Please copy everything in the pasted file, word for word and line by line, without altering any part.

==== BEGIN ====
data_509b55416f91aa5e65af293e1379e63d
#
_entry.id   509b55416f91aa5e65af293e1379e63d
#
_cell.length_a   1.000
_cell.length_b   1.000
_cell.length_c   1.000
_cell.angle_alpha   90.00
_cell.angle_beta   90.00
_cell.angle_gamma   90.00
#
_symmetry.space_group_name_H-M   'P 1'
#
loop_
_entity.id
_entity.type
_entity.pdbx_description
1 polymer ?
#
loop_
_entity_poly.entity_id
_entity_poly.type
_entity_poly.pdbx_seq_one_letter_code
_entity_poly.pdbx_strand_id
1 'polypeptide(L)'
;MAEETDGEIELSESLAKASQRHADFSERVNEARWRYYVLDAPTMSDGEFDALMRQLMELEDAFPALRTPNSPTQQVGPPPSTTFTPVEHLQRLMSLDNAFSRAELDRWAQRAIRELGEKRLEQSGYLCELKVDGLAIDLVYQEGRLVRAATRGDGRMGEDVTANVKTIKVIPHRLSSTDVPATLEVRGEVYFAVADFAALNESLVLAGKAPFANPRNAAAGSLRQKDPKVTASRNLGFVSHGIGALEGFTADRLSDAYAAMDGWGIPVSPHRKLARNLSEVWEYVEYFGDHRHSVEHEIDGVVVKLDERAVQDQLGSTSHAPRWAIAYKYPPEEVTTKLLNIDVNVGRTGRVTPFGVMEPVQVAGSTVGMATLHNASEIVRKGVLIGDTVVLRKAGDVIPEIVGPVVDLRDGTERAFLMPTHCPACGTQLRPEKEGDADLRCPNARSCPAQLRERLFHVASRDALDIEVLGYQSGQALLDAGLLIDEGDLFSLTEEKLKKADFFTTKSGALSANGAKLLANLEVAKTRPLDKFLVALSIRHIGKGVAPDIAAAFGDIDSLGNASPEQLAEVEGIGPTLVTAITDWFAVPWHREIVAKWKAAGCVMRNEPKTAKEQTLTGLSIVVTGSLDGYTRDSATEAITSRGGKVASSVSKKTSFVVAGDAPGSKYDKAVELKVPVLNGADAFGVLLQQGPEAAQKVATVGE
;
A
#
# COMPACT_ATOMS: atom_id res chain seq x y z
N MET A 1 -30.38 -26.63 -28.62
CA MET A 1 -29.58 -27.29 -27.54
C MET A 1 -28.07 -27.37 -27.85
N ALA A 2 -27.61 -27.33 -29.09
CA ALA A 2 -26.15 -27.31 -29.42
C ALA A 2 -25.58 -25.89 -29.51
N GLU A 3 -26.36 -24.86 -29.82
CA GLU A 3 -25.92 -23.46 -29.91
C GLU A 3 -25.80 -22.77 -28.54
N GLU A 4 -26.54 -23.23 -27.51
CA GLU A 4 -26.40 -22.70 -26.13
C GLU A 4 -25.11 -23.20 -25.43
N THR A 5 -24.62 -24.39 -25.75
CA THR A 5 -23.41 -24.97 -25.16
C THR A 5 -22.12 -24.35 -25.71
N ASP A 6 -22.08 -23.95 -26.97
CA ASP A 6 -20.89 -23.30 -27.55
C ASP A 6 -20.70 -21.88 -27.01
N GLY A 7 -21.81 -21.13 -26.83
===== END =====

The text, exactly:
data_509b55416f91aa5e65af293e1379e63d
#
_entry.id   509b55416f91aa5e65af293e1379e63d
#
_cell.length_a   1.000
_cell.length_b   1.000
_cell.length_c   1.000
_cell.angle_alpha   90.00
_cell.angle_beta   90.00
_cell.angle_gamma   90.00
#
_symmetry.space_group_name_H-M   'P 1'
#
loop_
_entity.id
_entity.type
_entity.pdbx_description
1 polymer ?
#
loop_
_entity_poly.entity_id
_entity_poly.type
_entity_poly.pdbx_seq_one_letter_code
_entity_poly.pdbx_strand_id
1 'polypeptide(L)'
;MAEETDGEIELSESLAKASQRHADFSERVNEARWRYYVLDAPTMSDGEFDALMRQLMELEDAFPALRTPNSPTQQVGPPPSTTFTPVEHLQRLMSLDNAFSRAELDRWAQRAIRELGEKRLEQSGYLCELKVDGLAIDLVYQEGRLVRAATRGDGRMGEDVTANVKTIKVIPHRLSSTDVPATLEVRGEVYFAVADFAALNESLVLAGKAPFANPRNAAAGSLRQKDPKVTASRNLGFVSHGIGALEGFTADRLSDAYAAMDGWGIPVSPHRKLARNLSEVWEYVEYFGDHRHSVEHEIDGVVVKLDERAVQDQLGSTSHAPRWAIAYKYPPEEVTTKLLNIDVNVGRTGRVTPFGVMEPVQVAGSTVGMATLHNASEIVRKGVLIGDTVVLRKAGDVIPEIVGPVVDLRDGTERAFLMPTHCPACGTQLRPEKEGDADLRCPNARSCPAQLRERLFHVASRDALDIEVLGYQSGQALLDAGLLIDEGDLFSLTEEKLKKADFFTTKSGALSANGAKLLANLEVAKTRPLDKFLVALSIRHIGKGVAPDIAAAFGDIDSLGNASPEQLAEVEGIGPTLVTAITDWFAVPWHREIVAKWKAAGCVMRNEPKTAKEQTLTGLSIVVTGSLDGYTRDSATEAITSRGGKVASSVSKKTSFVVAGDAPGSKYDKAVELKVPVLNGADAFGVLLQQGPEAAQKVATVGE
;
A
#
# COMPACT_ATOMS: atom_id res chain seq x y z
N MET A 1 -30.38 -26.63 -28.62
CA MET A 1 -29.58 -27.29 -27.54
C MET A 1 -28.07 -27.37 -27.85
N ALA A 2 -27.61 -27.33 -29.09
CA ALA A 2 -26.15 -27.31 -29.42
C ALA A 2 -25.58 -25.89 -29.51
N GLU A 3 -26.36 -24.86 -29.82
CA GLU A 3 -25.92 -23.46 -29.91
C GLU A 3 -25.80 -22.77 -28.54
N GLU A 4 -26.54 -23.23 -27.51
CA GLU A 4 -26.40 -22.70 -26.13
C GLU A 4 -25.11 -23.20 -25.43
N THR A 5 -24.62 -24.39 -25.75
CA THR A 5 -23.41 -24.97 -25.16
C THR A 5 -22.12 -24.35 -25.71
N ASP A 6 -22.08 -23.95 -26.97
CA ASP A 6 -20.89 -23.30 -27.55
C ASP A 6 -20.70 -21.88 -27.01
N GLY A 7 -21.81 -21.13 -26.83